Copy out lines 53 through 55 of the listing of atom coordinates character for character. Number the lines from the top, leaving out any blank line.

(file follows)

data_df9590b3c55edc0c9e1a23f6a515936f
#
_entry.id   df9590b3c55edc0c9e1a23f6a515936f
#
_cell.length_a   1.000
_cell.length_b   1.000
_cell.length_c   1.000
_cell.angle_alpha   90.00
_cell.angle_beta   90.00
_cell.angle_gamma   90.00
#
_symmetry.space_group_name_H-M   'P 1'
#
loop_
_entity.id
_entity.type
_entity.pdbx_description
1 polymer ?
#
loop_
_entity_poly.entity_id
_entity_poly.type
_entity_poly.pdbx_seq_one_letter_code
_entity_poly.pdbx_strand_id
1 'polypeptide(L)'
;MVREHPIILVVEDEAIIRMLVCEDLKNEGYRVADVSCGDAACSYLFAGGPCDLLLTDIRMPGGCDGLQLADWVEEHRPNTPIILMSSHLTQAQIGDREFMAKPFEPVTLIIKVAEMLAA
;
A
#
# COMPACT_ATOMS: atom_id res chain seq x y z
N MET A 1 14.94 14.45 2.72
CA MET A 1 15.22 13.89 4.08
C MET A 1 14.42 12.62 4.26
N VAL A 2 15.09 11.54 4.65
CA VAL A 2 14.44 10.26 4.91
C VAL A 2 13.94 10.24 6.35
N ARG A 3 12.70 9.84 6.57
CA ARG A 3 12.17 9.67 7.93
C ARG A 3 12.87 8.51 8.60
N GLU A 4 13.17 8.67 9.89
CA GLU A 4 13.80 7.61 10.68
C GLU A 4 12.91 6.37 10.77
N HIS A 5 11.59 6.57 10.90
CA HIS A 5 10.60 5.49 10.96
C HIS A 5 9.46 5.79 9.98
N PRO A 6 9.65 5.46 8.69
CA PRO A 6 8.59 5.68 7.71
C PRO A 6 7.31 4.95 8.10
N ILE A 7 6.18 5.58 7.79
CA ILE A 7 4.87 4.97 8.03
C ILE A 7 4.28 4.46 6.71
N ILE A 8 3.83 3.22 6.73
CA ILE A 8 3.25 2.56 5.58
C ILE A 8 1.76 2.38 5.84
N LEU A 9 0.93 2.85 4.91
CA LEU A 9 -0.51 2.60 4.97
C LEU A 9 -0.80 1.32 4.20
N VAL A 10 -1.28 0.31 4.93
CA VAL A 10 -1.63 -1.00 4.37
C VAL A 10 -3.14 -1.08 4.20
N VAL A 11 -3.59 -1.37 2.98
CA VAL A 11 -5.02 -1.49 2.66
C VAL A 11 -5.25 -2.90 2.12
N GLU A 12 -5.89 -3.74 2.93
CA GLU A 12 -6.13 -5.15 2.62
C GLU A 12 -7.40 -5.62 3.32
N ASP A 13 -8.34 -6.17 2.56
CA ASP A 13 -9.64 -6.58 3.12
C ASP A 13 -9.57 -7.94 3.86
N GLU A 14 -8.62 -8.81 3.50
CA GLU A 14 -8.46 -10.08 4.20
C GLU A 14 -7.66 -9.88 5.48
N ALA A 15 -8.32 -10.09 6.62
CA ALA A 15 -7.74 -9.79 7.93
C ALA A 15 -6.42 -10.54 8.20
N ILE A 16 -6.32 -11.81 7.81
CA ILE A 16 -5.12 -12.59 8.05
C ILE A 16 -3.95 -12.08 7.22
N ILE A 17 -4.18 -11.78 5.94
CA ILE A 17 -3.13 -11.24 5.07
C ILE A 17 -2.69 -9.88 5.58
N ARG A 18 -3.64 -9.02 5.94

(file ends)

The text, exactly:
CA ILE A 8 3.25 2.56 5.58
C ILE A 8 1.76 2.38 5.84
N LEU A 9 0.93 2.85 4.91